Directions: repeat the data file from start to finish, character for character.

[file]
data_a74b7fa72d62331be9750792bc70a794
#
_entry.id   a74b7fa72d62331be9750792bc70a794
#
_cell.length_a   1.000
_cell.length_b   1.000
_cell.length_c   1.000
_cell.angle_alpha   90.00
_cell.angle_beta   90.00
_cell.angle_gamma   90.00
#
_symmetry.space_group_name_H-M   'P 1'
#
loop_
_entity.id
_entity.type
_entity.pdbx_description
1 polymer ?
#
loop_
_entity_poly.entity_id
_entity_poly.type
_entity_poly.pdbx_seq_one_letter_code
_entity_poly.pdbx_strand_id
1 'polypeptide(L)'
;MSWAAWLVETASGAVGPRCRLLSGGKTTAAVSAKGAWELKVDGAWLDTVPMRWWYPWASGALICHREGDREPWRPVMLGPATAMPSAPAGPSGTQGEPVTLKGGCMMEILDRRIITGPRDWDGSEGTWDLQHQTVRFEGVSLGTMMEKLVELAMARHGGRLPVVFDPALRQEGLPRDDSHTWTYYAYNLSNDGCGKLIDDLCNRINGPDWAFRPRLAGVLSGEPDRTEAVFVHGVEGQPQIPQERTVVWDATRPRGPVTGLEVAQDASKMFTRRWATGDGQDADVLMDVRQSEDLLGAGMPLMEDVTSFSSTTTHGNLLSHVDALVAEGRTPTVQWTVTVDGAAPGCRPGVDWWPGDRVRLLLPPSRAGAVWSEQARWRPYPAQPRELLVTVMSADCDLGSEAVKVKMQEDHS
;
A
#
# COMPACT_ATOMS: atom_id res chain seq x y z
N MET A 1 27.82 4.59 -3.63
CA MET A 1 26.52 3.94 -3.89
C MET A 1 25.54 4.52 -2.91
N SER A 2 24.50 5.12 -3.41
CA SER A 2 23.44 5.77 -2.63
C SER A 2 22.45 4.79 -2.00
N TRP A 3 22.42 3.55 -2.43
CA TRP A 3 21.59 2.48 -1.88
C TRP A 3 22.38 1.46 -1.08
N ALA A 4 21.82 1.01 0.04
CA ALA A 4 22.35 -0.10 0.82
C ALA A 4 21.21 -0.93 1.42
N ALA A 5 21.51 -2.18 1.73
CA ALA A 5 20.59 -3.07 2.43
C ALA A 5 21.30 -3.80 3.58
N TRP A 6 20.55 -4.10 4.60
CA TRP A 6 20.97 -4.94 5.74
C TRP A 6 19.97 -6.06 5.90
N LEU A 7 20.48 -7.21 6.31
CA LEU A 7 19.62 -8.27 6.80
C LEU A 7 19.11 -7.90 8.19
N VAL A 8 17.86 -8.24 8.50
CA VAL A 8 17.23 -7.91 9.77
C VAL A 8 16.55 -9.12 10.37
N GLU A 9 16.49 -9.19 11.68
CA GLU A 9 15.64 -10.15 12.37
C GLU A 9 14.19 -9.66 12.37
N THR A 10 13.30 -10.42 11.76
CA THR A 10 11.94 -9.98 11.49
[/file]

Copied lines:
data_a74b7fa72d62331be9750792bc70a794
#
_entry.id   a74b7fa72d62331be9750792bc70a794
#
_cell.length_a   1.000
_cell.length_b   1.000
_cell.length_c   1.000
_cell.angle_alpha   90.00
_cell.angle_beta   90.00
_cell.angle_gamma   90.00
#
_symmetry.space_group_name_H-M   'P 1'
#
loop_
_entity.id
_entity.type
_entity.pdbx_description
1 polymer ?
#
loop_
_entity_poly.entity_id
_entity_poly.type
_entity_poly.pdbx_seq_one_letter_code
_entity_poly.pdbx_strand_id
1 'polypeptide(L)'
;MSWAAWLVETASGAVGPRCRLLSGGKTTAAVSAKGAWELKVDGAWLDTVPMRWWYPWASGALICHREGDREPWRPVMLGPATAMPSAPAGPSGTQGEPVTLKGGCMMEILDRRIITGPRDWDGSEGTWDLQHQTVRFEGVSLGTMMEKLVELAMARHGGRLPVVFDPALRQEGLPRDDSHTWTYYAYNLSNDGCGKLIDDLCNRINGPDWAFRPRLAGVLSGEPDRTEAVFVHGVEGQPQIPQERTVVWDATRPRGPVTGLEVAQDASKMFTRRWATGDGQDADVLMDVRQSEDLLGAGMPLMEDVTSFSSTTTHGNLLSHVDALVAEGRTPTVQWTVTVDGAAPGCRPGVDWWPGDRVRLLLPPSRAGAVWSEQARWRPYPAQPRELLVTVMSADCDLGSEAVKVKMQEDHS
;
A
#
# COMPACT_ATOMS: atom_id res chain seq x y z
N MET A 1 27.82 4.59 -3.63
CA MET A 1 26.52 3.94 -3.89
C MET A 1 25.54 4.52 -2.91
N SER A 2 24.50 5.12 -3.41
CA SER A 2 23.44 5.77 -2.63
C SER A 2 22.45 4.79 -2.00
N TRP A 3 22.42 3.55 -2.43
CA TRP A 3 21.59 2.48 -1.88
C TRP A 3 22.38 1.46 -1.08
N ALA A 4 21.82 1.01 0.04
CA ALA A 4 22.35 -0.10 0.82
C ALA A 4 21.21 -0.93 1.42
N ALA A 5 21.51 -2.18 1.73
CA ALA A 5 20.59 -3.07 2.43
C ALA A 5 21.30 -3.80 3.58
N TRP A 6 20.55 -4.10 4.60
CA TRP A 6 20.97 -4.94 5.74
C TRP A 6 19.97 -6.06 5.90
N LEU A 7 20.48 -7.21 6.31
CA LEU A 7 19.62 -8.27 6.80
C LEU A 7 19.11 -7.90 8.19
N VAL A 8 17.86 -8.24 8.50
CA VAL A 8 17.23 -7.91 9.77
C VAL A 8 16.55 -9.12 10.37
N GLU A 9 16.49 -9.19 11.68
CA GLU A 9 15.64 -10.15 12.37
C GLU A 9 14.19 -9.66 12.37
N THR A 10 13.30 -10.42 11.76
CA THR A 10 11.94 -9.98 11.49